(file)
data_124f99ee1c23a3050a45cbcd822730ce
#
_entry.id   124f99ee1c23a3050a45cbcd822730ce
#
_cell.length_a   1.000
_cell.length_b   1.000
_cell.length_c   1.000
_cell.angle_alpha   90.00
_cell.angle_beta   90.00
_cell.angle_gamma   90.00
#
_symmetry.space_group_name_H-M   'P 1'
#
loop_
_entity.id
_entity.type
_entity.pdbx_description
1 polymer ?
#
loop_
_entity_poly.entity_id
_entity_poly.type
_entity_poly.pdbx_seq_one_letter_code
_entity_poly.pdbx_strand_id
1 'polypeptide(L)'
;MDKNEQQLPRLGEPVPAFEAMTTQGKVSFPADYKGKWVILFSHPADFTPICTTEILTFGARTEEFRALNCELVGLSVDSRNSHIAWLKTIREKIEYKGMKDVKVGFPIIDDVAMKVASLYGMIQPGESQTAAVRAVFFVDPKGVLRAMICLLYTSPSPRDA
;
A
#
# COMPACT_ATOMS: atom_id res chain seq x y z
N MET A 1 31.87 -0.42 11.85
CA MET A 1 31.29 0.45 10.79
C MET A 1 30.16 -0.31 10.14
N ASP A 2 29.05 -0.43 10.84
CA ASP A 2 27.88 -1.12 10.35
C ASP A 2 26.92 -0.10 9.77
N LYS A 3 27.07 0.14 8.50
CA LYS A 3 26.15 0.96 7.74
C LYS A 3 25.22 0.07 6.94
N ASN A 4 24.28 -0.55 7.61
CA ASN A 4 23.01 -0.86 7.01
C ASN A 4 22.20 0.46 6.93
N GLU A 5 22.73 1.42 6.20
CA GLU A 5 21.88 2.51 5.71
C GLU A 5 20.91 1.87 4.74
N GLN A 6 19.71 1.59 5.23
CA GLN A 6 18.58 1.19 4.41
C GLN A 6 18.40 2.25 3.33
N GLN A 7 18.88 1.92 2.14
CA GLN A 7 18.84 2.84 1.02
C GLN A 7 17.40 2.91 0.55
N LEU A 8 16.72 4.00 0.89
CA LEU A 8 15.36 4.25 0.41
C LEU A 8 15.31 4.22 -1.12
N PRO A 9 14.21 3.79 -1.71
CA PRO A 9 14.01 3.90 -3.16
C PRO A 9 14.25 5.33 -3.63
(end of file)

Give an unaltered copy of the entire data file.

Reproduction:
data_124f99ee1c23a3050a45cbcd822730ce
#
_entry.id   124f99ee1c23a3050a45cbcd822730ce
#
_cell.length_a   1.000
_cell.length_b   1.000
_cell.length_c   1.000
_cell.angle_alpha   90.00
_cell.angle_beta   90.00
_cell.angle_gamma   90.00
#
_symmetry.space_group_name_H-M   'P 1'
#
loop_
_entity.id
_entity.type
_entity.pdbx_description
1 polymer ?
#
loop_
_entity_poly.entity_id
_entity_poly.type
_entity_poly.pdbx_seq_one_letter_code
_entity_poly.pdbx_strand_id
1 'polypeptide(L)'
;MDKNEQQLPRLGEPVPAFEAMTTQGKVSFPADYKGKWVILFSHPADFTPICTTEILTFGARTEEFRALNCELVGLSVDSRNSHIAWLKTIREKIEYKGMKDVKVGFPIIDDVAMKVASLYGMIQPGESQTAAVRAVFFVDPKGVLRAMICLLYTSPSPRDA
;
A
#
# COMPACT_ATOMS: atom_id res chain seq x y z
N MET A 1 31.87 -0.42 11.85
CA MET A 1 31.29 0.45 10.79
C MET A 1 30.16 -0.31 10.14
N ASP A 2 29.05 -0.43 10.84
CA ASP A 2 27.88 -1.12 10.35
C ASP A 2 26.92 -0.10 9.77
N LYS A 3 27.07 0.14 8.50
CA LYS A 3 26.15 0.96 7.74
C LYS A 3 25.22 0.07 6.94
N ASN A 4 24.28 -0.55 7.61
CA ASN A 4 23.01 -0.86 7.01
C ASN A 4 22.20 0.46 6.93
N GLU A 5 22.73 1.42 6.20
CA GLU A 5 21.88 2.51 5.71
C GLU A 5 20.91 1.87 4.74
N GLN A 6 19.71 1.59 5.23
CA GLN A 6 18.58 1.19 4.41
C GLN A 6 18.40 2.25 3.33
N GLN A 7 18.88 1.92 2.14
CA GLN A 7 18.84 2.84 1.02
C GLN A 7 17.40 2.91 0.55
N LEU A 8 16.72 4.00 0.89
CA LEU A 8 15.36 4.25 0.41
C LEU A 8 15.31 4.22 -1.12
N PRO A 9 14.21 3.79 -1.71
CA PRO A 9 14.01 3.90 -3.16
C PRO A 9 14.25 5.33 -3.63